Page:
How to Stay Connected to Your Work BFFs
If you’re missing your work friends as we continue to WFH, you’re not alone. Research shows friends at work help us be productive and stress-free.
Job and life advice for young professionals. See more from Ascend here.
Once upon a time, in a world that now seems far away, I stopped by my favorite colleague’s desk to catch up on which TV shows we had watched the night before. Later that morning, another coworker, let’s call him Mark, offered to pick me up an iced coffee (my favorite) on his trip to the local café. At lunch, I spent a few minutes talking to the person who sat next to me. Even my boss checked in to see if I wanted to walk around the block to “stretch my legs and catch up” before our last meeting.
That was back in the “good ol’ days” when I was actually paid to hang out with the same people five days a week, eight hours a day.
My connections with those people is what I — and probably most of us — miss about work. When it comes to socializing, work is to adults what school is to kids. Our (best) work friends actually help us stay motivated and happy. And, yes, research confirms this.
Last year, I asked more than 550 professionals (ages 20 to 70) nearly 30 questions as part of a study to learn more about how people build meaningful relationships at work. Here’s what I found:
Other studies also show that to have a productive and (relatively) stress-free day, we need at least six hours of interaction. People are social animals. Connecting with others minimizes our feelings of anxiety and maximizes our feelings of support.
So, even though you may be enjoying the new, flexible work from home policies, you also are likely not getting as much face time with your work friends. That can be hard. Sometimes, it may feel like you’re losing out on friendships — not because you don’t want to stay in touch, but because you simply haven’t figured out how to keep up with one another now that proximity is not on your side.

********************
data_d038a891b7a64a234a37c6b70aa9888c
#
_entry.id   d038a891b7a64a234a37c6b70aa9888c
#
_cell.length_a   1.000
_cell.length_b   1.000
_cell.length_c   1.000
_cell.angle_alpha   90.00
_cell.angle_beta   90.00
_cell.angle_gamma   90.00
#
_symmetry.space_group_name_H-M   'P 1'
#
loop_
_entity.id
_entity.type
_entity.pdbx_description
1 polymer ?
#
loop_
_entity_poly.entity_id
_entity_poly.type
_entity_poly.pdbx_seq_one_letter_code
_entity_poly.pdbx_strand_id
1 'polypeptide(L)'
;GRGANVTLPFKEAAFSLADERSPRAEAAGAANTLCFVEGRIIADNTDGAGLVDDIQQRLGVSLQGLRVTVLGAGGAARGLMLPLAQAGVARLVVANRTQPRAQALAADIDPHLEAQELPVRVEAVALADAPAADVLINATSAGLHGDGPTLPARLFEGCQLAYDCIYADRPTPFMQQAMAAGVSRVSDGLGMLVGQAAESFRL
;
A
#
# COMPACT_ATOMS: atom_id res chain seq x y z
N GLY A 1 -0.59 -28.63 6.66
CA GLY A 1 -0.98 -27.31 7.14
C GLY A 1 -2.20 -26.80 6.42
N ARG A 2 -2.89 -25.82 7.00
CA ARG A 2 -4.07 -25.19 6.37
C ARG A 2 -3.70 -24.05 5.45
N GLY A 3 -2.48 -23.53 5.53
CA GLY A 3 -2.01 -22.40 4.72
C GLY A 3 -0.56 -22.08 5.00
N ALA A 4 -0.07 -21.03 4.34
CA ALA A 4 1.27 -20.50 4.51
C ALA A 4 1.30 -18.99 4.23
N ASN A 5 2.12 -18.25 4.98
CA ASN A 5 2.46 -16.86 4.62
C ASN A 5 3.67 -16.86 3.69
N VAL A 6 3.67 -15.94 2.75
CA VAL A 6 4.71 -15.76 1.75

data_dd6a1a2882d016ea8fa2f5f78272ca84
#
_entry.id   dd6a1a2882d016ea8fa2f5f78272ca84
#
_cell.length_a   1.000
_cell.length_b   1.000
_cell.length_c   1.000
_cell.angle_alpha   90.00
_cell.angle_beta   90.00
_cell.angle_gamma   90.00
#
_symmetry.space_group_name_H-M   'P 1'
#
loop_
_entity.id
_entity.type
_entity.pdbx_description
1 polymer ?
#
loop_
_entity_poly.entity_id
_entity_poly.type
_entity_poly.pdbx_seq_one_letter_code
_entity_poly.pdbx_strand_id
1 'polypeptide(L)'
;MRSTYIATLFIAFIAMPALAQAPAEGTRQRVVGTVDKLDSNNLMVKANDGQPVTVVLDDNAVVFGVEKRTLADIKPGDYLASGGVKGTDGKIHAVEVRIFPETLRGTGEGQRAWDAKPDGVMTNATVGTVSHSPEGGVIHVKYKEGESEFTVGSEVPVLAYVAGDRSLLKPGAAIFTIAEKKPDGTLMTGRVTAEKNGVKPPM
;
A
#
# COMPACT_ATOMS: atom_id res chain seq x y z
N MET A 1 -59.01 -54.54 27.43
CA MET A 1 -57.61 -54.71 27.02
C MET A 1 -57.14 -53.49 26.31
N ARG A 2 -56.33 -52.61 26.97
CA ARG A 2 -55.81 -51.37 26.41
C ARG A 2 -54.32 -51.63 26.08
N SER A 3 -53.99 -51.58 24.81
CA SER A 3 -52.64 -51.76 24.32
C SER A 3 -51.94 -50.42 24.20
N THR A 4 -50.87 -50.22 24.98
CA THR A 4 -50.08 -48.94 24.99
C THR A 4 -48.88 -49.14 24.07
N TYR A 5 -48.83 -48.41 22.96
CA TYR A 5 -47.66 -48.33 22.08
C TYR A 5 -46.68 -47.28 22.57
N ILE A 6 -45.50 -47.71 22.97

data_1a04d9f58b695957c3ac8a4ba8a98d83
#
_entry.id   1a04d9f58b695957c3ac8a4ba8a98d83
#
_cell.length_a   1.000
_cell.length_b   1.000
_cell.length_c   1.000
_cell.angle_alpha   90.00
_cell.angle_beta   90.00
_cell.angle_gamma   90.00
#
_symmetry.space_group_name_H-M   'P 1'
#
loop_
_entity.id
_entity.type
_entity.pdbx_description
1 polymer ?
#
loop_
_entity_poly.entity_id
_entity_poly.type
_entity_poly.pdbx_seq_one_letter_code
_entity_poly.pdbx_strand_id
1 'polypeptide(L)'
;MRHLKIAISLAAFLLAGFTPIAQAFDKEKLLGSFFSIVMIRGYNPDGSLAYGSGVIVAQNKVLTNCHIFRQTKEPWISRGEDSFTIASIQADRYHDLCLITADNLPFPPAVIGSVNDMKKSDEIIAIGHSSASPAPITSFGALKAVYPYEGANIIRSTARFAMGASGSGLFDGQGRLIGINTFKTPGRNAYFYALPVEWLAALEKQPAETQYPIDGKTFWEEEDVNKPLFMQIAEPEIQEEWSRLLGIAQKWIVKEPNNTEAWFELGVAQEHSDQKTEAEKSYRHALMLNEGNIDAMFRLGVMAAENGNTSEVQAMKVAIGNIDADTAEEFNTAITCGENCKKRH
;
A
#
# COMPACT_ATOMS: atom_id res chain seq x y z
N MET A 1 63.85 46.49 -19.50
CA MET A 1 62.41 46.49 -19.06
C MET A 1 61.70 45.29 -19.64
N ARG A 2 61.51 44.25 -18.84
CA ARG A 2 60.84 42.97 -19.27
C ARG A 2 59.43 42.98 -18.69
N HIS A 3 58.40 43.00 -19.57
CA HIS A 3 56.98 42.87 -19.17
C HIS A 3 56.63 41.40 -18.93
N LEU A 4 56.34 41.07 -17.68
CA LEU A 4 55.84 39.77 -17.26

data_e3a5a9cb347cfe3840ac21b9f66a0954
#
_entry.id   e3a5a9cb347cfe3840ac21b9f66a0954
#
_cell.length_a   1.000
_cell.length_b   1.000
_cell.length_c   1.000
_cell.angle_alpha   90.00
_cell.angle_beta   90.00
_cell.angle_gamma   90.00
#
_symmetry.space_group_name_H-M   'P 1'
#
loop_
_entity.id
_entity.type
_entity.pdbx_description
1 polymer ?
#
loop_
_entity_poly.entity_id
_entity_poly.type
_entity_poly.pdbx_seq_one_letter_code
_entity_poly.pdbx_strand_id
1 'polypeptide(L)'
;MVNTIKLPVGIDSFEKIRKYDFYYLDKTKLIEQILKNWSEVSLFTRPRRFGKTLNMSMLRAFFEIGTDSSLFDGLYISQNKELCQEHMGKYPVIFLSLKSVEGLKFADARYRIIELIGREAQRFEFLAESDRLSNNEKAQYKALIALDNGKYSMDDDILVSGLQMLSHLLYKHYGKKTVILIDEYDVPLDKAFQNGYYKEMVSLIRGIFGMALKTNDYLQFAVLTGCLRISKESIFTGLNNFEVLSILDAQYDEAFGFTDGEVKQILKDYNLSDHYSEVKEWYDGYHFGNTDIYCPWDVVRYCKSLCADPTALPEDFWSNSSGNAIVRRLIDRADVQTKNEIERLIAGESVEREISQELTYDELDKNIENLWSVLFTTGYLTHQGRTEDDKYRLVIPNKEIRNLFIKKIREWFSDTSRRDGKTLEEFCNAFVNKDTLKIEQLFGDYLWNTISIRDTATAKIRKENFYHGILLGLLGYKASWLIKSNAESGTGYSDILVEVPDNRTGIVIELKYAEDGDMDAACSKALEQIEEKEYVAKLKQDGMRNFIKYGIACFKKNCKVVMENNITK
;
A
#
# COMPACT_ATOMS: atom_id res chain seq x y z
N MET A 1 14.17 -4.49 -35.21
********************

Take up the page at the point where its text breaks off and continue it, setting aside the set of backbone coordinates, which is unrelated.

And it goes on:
How do you reconnect with the colleagues you miss?
In my research, I found that there are three principles behind any strong relationship:
Each of these principles can help you define and strengthen your work friendships. Based on them, here are some ways to stay connected with your colleagues, despite being far apart.
The first step is to figure out how you can connect with colleagues virtually — even those who haven’t reached out to you yet. Sometimes, it’s too easy to think, “Well, it seems like they don’t miss me or care about our friendship.” But that is most likely not true. It’s more likely that your friend feels the same way as you, or, is going through something that’s hard for them to share. Try not to take their silence so personally and be willing to initiate a conversation.
If this person really matters to you, pick up your phone and text, “I miss seeing you! We clearly can’t rely on proximity and spontaneity now to stay in touch … any chance you’d be up for scheduling some time to catch up?”
Then, figure out new (virtual) rituals to stay connected. Or, recreate an existing ritual. If you always ate lunch with a certain colleague, maybe you can now do that virtually once a week.
Remember that you can’t connect if you don’t make time, and you can’t make time if you never initiate.
Pro tip: Before you end your chat, be intentional about connecting again. Say, “Thank you so much for taking out the time today. This was fun! I think we should speak again soon — perhaps in two weeks? What do you think?”